On Monday, Nick Rolovich’s tenure as head coach for the Washington State football team came to an end after he did not meet the state’s COVID-19 vaccination deadline for educational workers.
The mandate, which was announced by Washington Gov. Jay Inslee on Aug. 18, gave unvaccinated employees two months of advance notice to be fully vaccinated against COVID-19 come Monday or be approved for a religious or medical exemption.
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Rolovich, who applied unsuccessfully for a religious exemption, was fired with cause by the university for failure to comply with the mandate.
When Rolovich was hired at WSU, he brought a bevy of Hawaii assistant coaches with him. On Monday, three of those coaches were let go along with him as Craig Stutzmann, Mark Weber and Ricky Logo were also terminated with cause. Wazzu defensive coordinator Jake Dickert, who Rolovich plucked from the University of Wyoming in January 2020, is now the acting head coach for the Cougars (4-3), who host BYU on Saturday.
“People had a choice,” WSU president Kirk Schulz said in a press conference via Zoom on Monday evening. “And they had months to make that choice.”
Meanwhile, the other staffers who followed Rolovich to Pullman from Manoa and will remain with WSU as of Monday are Jason Cvercko, Brian Smith, Andre Allen, Mark Banker, Dwain Bradshaw, Josh Omura and Kolney Cassel.
Rolovich’s original agreement with Washington State in January 2020 came with a five-year contract worth $15 million. If he were to be fired without cause, the school would have been obligated to pay him 60 percent of his remaining base salary. Out of the $3 million Rolovich was set to earn a year, $2 million was considered a part of his base salary. After being terminated in 2021, his remaining base salary from 2022 to 2024, which totals $6 million, is now left on the table.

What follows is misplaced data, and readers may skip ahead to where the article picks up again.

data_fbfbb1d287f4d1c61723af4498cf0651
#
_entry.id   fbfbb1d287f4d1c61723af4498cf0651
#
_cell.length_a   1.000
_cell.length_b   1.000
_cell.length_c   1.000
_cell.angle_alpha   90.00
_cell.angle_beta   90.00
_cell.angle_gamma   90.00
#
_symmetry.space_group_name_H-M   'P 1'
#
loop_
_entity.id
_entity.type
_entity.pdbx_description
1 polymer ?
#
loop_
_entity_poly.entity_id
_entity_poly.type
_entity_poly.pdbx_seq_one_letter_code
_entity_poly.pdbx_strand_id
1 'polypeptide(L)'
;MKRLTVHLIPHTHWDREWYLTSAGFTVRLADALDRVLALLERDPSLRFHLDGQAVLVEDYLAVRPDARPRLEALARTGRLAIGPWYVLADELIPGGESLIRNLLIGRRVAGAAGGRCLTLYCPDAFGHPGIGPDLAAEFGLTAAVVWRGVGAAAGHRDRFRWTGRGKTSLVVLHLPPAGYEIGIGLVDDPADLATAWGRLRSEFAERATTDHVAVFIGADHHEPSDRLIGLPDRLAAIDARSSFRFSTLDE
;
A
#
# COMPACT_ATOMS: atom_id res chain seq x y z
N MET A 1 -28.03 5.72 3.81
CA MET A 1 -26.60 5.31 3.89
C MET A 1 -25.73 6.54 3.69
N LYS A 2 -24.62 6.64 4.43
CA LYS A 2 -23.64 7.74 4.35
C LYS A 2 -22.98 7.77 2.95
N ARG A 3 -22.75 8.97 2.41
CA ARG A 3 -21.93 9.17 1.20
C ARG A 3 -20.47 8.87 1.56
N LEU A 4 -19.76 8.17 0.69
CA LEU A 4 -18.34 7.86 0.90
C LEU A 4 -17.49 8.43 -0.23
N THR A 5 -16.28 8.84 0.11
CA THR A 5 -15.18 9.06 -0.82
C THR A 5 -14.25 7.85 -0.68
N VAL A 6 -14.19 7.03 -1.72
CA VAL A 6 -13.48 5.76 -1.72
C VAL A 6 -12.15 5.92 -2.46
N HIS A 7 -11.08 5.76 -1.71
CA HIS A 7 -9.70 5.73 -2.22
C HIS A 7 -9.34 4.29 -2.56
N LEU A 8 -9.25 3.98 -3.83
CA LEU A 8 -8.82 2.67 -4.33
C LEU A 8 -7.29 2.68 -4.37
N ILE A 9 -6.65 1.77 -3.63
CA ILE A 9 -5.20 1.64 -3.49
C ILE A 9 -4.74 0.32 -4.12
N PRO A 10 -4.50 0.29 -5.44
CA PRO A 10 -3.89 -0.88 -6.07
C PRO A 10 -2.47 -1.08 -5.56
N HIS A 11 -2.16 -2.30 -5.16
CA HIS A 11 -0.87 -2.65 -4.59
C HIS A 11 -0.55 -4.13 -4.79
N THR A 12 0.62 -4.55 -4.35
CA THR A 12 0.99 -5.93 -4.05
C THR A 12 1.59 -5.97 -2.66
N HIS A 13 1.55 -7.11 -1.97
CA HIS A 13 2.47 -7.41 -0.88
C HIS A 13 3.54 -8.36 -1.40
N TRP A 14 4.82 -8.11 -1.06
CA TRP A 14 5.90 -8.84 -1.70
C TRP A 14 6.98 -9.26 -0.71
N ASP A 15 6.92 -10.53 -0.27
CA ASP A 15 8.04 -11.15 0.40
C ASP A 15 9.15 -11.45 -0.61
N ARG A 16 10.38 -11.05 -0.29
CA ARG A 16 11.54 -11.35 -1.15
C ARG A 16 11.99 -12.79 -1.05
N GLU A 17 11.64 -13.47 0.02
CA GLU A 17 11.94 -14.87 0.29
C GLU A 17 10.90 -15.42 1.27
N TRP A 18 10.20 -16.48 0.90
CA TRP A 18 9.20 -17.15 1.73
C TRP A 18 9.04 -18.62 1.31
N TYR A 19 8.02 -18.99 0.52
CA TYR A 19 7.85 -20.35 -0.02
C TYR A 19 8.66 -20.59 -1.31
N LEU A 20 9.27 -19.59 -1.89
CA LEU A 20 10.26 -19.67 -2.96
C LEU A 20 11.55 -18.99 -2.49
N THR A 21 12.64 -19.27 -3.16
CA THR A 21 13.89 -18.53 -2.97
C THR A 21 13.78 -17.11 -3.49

Rolovich would be owed $3.6 million (60 percent of the remaining $6 million) if he were fired without cause on Monday. But because he was fired for cause, the university does not owe him, Stutzmann, Weber or Logo a buyout. Time will tell if Rolovich or any of his former assistants choose to seek legal action against the school for the manner in which they were terminated.
It is currently unclear what’s next for Rolovich, who was viewed as a bright football mind within the college coaching industry. However, a return to his alma mater, the University of Hawaii, is highly unlikely.
UH has a COVID-19 vaccine mandate of its own, which was implemented before the 2021 college football season. Every remaining coach on the Hawaii football staff is a living indication that the mandate was followed.
In his final season at Hawaii, Rolovich earned a salary of $600,000 and departed for a position that paid him 500 percent more than what he made on the UH sidelines.
Less than two years later, Rolovich lost his job at Washington State because of his refusal to be vaccinated against COVID-19.
On Monday, WSU athletic director Pat Chun said that Rolovich’s unwillingness to receive a COVID-19 vaccine was persistent.
“We’ve had conversations that date back months,” Chun said. “He’s resolute with his stance.”